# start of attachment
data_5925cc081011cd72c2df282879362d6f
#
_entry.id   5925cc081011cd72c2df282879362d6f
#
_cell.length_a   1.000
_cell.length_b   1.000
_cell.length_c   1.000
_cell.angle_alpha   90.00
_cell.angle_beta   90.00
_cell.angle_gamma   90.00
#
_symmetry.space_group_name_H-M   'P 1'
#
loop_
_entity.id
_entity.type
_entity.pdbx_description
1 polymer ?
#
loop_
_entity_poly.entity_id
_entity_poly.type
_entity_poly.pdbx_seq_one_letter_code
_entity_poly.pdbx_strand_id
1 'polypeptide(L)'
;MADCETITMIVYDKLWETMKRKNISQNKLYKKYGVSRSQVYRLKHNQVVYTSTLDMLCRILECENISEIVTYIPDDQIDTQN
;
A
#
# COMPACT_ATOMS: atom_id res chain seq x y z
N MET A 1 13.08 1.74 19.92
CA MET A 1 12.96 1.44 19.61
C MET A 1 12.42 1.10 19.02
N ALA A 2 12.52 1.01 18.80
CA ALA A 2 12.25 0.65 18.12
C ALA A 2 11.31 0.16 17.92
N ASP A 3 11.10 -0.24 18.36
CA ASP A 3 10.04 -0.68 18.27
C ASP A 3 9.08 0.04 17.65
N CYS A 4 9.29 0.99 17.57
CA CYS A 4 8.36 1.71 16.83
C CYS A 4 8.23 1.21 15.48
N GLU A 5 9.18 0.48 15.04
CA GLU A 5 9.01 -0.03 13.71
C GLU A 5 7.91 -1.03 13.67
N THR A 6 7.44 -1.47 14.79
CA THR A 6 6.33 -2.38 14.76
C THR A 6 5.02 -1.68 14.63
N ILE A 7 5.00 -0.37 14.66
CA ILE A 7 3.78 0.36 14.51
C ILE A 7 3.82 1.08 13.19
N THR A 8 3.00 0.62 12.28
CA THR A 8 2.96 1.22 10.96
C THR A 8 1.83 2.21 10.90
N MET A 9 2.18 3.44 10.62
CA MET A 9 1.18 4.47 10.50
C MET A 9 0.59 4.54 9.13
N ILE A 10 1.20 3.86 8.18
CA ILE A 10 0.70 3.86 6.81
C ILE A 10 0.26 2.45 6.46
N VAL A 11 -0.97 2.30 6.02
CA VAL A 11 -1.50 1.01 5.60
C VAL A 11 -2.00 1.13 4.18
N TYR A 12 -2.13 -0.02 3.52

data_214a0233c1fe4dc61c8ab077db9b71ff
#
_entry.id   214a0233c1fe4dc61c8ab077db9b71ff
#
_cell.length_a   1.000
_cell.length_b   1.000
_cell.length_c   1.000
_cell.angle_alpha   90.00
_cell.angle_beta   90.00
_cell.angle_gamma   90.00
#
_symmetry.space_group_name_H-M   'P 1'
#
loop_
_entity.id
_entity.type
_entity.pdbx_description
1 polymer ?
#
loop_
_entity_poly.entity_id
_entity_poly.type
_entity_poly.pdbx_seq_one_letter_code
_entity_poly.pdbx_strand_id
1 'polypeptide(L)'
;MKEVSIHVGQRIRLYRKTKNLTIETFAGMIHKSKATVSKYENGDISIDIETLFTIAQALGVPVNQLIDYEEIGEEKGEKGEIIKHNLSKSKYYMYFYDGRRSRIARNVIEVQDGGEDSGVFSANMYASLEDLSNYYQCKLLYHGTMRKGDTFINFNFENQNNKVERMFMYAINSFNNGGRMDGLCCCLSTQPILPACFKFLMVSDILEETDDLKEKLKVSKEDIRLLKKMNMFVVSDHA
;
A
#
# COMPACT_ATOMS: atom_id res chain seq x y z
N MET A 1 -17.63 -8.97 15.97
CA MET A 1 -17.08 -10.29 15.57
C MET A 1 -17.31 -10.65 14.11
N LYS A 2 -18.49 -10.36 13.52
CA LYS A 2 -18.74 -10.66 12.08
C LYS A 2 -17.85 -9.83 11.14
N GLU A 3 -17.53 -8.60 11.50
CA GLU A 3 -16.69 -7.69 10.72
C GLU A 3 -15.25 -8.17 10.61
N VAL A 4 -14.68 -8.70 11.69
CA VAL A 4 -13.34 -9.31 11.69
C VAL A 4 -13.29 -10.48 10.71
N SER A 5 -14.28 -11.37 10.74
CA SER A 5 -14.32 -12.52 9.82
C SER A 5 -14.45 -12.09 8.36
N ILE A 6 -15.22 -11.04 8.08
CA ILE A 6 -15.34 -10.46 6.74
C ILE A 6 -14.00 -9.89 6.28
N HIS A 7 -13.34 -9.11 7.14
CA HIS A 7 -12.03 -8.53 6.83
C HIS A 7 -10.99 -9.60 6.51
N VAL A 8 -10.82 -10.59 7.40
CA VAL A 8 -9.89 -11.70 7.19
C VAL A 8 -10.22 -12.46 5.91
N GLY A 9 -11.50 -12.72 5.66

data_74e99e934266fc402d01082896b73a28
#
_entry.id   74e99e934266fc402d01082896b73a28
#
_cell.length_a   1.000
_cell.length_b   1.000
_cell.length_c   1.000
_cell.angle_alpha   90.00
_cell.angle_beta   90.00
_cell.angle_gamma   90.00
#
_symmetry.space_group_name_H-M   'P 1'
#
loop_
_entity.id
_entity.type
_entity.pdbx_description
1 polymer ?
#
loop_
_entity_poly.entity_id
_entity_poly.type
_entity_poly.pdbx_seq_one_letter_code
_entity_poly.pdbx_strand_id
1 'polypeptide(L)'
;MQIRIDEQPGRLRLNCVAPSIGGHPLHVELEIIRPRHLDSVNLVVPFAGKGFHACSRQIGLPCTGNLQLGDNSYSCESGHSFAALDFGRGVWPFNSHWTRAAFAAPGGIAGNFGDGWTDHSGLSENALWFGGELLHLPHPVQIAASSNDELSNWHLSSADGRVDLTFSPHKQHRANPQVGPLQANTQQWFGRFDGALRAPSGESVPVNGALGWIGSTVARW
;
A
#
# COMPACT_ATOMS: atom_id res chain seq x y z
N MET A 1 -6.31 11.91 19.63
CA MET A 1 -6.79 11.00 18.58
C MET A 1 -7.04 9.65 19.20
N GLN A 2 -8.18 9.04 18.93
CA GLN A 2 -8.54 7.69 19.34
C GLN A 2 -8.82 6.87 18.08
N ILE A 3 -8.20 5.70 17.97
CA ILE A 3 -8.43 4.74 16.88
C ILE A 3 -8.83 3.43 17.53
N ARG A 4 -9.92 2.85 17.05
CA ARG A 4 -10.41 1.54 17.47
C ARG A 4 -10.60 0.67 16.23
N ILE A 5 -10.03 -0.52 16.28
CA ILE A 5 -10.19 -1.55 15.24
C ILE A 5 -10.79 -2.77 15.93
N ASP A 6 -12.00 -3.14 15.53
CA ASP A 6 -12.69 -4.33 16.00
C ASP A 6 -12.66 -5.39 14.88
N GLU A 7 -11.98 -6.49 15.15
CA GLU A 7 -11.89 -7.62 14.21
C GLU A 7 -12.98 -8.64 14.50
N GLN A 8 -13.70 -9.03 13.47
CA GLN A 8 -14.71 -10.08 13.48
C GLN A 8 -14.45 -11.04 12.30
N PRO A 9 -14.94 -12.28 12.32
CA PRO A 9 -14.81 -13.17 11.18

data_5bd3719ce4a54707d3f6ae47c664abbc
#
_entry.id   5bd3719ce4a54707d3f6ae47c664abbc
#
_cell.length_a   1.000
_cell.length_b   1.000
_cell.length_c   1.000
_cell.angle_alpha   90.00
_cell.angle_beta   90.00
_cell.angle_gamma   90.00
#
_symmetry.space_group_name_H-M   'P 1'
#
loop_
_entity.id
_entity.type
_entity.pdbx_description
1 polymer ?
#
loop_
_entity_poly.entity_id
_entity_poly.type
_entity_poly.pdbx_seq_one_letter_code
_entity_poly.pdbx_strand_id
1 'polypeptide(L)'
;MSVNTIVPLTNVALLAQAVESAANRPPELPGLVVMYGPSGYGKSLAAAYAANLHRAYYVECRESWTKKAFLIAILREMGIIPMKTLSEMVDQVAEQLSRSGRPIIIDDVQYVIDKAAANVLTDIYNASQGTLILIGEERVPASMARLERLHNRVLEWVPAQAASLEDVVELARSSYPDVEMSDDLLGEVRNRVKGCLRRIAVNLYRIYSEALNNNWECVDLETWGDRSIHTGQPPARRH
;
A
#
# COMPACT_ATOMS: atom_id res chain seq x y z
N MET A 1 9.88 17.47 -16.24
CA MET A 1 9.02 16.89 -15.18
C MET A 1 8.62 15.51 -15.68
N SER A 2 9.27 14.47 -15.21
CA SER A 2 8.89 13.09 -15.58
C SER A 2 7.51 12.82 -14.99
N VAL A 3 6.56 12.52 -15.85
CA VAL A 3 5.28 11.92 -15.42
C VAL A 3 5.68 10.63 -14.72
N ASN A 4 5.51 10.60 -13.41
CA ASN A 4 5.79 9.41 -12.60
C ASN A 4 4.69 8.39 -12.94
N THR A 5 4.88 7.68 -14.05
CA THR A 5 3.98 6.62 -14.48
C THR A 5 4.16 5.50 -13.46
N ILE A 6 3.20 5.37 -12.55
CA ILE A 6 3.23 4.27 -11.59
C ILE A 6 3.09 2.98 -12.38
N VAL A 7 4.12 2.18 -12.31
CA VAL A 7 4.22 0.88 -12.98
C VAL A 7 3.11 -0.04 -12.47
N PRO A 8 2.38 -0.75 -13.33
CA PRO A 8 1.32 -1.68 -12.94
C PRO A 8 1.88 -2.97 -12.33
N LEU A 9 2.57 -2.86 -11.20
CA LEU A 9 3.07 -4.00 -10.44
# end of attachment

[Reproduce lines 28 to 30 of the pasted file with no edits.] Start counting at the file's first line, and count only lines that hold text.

A
#
# COMPACT_ATOMS: atom_id res chain seq x y z